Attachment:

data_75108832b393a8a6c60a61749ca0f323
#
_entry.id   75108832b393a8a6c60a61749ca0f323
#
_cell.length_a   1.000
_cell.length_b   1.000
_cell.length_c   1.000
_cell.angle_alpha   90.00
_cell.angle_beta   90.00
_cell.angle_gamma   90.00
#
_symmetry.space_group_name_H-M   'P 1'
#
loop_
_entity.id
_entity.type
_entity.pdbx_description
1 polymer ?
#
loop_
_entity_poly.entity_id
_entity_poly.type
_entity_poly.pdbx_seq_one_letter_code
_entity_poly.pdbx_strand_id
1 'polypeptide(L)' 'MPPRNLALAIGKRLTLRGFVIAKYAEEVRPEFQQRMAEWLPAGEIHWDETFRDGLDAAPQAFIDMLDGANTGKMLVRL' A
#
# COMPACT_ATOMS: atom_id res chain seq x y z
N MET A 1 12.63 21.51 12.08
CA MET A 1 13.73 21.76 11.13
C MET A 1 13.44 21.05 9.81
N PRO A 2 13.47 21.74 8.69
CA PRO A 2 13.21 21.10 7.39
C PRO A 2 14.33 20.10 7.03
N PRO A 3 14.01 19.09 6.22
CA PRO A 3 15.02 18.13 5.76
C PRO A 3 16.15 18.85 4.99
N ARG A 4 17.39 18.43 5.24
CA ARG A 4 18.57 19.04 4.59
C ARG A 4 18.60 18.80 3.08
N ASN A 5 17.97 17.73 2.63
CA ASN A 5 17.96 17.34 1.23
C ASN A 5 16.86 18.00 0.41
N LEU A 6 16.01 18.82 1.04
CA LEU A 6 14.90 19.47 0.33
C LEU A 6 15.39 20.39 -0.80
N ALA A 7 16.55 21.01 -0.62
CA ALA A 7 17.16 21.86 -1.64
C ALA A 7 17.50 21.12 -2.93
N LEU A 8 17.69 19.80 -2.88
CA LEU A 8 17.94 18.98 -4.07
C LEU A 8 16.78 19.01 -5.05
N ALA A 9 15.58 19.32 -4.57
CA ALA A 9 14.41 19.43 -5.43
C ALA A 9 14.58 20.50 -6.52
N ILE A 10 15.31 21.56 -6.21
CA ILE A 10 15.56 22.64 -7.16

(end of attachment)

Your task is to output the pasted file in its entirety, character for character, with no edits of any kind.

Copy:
data_75108832b393a8a6c60a61749ca0f323
#
_entry.id   75108832b393a8a6c60a61749ca0f323
#
_cell.length_a   1.000
_cell.length_b   1.000
_cell.length_c   1.000
_cell.angle_alpha   90.00
_cell.angle_beta   90.00
_cell.angle_gamma   90.00
#
_symmetry.space_group_name_H-M   'P 1'
#
loop_
_entity.id
_entity.type
_entity.pdbx_description
1 polymer ?
#
loop_
_entity_poly.entity_id
_entity_poly.type
_entity_poly.pdbx_seq_one_letter_code
_entity_poly.pdbx_strand_id
1 'polypeptide(L)' 'MPPRNLALAIGKRLTLRGFVIAKYAEEVRPEFQQRMAEWLPAGEIHWDETFRDGLDAAPQAFIDMLDGANTGKMLVRL' A
#
# COMPACT_ATOMS: atom_id res chain seq x y z
N MET A 1 12.63 21.51 12.08
CA MET A 1 13.73 21.76 11.13
C MET A 1 13.44 21.05 9.81
N PRO A 2 13.47 21.74 8.69
CA PRO A 2 13.21 21.10 7.39
C PRO A 2 14.33 20.10 7.03
N PRO A 3 14.01 19.09 6.22
CA PRO A 3 15.02 18.13 5.76
C PRO A 3 16.15 18.85 4.99
N ARG A 4 17.39 18.43 5.24
CA ARG A 4 18.57 19.04 4.59
C ARG A 4 18.60 18.80 3.08
N ASN A 5 17.97 17.73 2.63
CA ASN A 5 17.96 17.34 1.23
C ASN A 5 16.86 18.00 0.41
N LEU A 6 16.01 18.82 1.04
CA LEU A 6 14.90 19.47 0.33
C LEU A 6 15.39 20.39 -0.80
N ALA A 7 16.55 21.01 -0.62
CA ALA A 7 17.16 21.86 -1.64
C ALA A 7 17.50 21.12 -2.93
N LEU A 8 17.69 19.80 -2.88
CA LEU A 8 17.94 18.98 -4.07
C LEU A 8 16.78 19.01 -5.05
N ALA A 9 15.58 19.32 -4.57
CA ALA A 9 14.41 19.43 -5.43
C ALA A 9 14.58 20.50 -6.52
N ILE A 10 15.31 21.56 -6.21
CA ILE A 10 15.56 22.64 -7.16